...’Are you to build me a house to dwell in? Down to this day I have never dwelt in a house since I brought Israel up from Egypt; I lived in a tent and a tabernacle. Wherever I journeyed with Israel, did I ever ask any of the judges whom I appointed shepherds of my people Israel why they had not built me a cedar house?

David wants to build God a house to live in, to get him out of that tent and into something “truly worthy of God, that I David will build in order to give you, our homeless God a hand up.” Our arrogance and presumption is without boundary.

God also tells David through Nathan: ...‘The Lord has told you that he would build up your royal house. When your life ends and you rest with your forefathers, I shall set up one of your family, one of your own children, to succeed you, and I shall establish his kingdom. It is he who is to build a house in honour of my name, and I shall establish his royal throne for all time. I shall be a father to him, and he will be my son.’

In his time, too, David’s son Solomon decided to build God a house. Solomon’s Temple, as it is called, was just that. Solomon’s Temple. God did not ask Solomon to build it. But, God accommodated Solomon and let him build it. It’s humbling to realize that while our wisdom pales compared to Solomon, the wisest human being of all time, he made the same mistake as his father David. Solomon wanted to put God in a box. God let him build the temple. God also let Solomon acquire 1000 wives and concubines. God also let Solomon restore the pagan high places so his women, and Israel, could worship these fake gods. But, the result of Solomon’s actions, putting God safely in a box and in doing things his own way, led to the breakup of Israel and Judah, the civil war and the destruction and captivity of Israel and Judah that followed Solomon’s death.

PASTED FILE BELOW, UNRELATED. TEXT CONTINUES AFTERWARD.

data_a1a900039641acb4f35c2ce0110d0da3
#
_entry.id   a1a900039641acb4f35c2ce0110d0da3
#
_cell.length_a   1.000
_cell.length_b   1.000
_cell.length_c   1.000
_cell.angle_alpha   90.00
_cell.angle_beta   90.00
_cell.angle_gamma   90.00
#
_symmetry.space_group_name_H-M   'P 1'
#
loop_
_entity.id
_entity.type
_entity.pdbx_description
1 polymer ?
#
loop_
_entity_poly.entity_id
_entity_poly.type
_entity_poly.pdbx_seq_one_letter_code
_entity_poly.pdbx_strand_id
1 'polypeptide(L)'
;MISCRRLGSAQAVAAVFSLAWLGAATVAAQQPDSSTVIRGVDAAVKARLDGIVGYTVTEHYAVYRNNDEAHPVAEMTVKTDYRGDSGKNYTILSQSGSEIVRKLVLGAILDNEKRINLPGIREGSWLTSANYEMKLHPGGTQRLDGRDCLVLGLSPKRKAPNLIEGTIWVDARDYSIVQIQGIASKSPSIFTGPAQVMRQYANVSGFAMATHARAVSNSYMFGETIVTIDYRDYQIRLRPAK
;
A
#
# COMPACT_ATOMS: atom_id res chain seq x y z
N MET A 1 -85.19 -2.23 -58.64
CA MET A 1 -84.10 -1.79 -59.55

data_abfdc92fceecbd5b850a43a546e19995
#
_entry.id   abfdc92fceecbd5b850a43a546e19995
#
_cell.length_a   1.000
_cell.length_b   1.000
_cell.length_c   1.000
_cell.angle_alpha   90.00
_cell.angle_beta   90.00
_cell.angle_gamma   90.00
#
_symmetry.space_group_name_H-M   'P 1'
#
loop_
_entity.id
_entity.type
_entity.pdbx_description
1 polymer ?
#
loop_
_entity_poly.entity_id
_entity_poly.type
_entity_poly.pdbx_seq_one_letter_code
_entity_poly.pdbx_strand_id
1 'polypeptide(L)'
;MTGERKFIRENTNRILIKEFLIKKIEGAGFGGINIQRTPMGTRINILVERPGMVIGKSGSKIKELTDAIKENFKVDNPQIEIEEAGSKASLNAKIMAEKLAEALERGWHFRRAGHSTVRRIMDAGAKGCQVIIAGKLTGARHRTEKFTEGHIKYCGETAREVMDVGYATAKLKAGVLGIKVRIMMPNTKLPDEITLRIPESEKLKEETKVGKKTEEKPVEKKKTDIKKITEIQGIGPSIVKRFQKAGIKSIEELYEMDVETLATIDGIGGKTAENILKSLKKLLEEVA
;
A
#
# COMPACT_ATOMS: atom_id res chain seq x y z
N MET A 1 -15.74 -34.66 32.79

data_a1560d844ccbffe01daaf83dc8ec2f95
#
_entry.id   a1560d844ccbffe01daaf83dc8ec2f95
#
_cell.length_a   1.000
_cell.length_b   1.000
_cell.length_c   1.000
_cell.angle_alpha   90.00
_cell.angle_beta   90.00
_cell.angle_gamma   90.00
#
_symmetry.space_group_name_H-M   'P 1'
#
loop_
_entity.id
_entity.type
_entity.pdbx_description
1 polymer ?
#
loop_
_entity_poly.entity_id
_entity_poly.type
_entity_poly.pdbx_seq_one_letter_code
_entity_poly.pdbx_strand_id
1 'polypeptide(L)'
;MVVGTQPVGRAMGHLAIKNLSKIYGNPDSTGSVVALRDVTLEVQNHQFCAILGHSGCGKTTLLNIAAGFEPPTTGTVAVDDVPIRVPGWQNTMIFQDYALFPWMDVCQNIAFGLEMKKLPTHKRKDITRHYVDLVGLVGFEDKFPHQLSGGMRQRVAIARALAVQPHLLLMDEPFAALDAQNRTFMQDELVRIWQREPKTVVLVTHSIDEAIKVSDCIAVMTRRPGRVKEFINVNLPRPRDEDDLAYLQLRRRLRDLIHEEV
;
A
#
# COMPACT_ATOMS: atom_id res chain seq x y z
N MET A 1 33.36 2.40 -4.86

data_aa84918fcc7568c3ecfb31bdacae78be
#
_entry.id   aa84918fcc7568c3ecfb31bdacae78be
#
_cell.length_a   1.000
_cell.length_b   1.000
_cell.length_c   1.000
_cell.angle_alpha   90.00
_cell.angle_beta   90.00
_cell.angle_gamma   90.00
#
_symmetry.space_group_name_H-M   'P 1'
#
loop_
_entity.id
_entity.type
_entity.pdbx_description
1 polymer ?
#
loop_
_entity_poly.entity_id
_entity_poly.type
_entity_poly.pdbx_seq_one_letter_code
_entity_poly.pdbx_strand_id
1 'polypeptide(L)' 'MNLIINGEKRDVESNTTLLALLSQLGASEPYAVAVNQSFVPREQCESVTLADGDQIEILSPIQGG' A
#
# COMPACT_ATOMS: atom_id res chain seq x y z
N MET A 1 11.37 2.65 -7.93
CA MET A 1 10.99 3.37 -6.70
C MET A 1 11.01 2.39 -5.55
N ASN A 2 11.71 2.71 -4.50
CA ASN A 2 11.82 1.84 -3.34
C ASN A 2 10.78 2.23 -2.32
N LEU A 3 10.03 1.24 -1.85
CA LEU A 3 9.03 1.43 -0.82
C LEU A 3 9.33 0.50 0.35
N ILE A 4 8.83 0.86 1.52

But, God in his wisdom and mercy makes accommodation for our stupidity. He lets us do these things, but miraculously arranges for it to all work out. With the benefit of knowing how things turned out, we see of course, what God really meant by saying he would build David’s descendants into a house in which he would live. Jesus is David’s descendant.

Paul lays it out in his letter to the Ephesians; You were once separate from Christ, excluded from the community of Israel...but now in union with Christ Jesus...Gentiles and Jews, he has made the two as to create out of the two a single new humanity in himself.. You are built on the foundation of the apostles and prophets, with Christ Jesus himself as the corner-stone. In him the whole building is bonded together and grows into a holy temple in the Lord. In him you also are being built with all the others into a spiritual dwelling for God.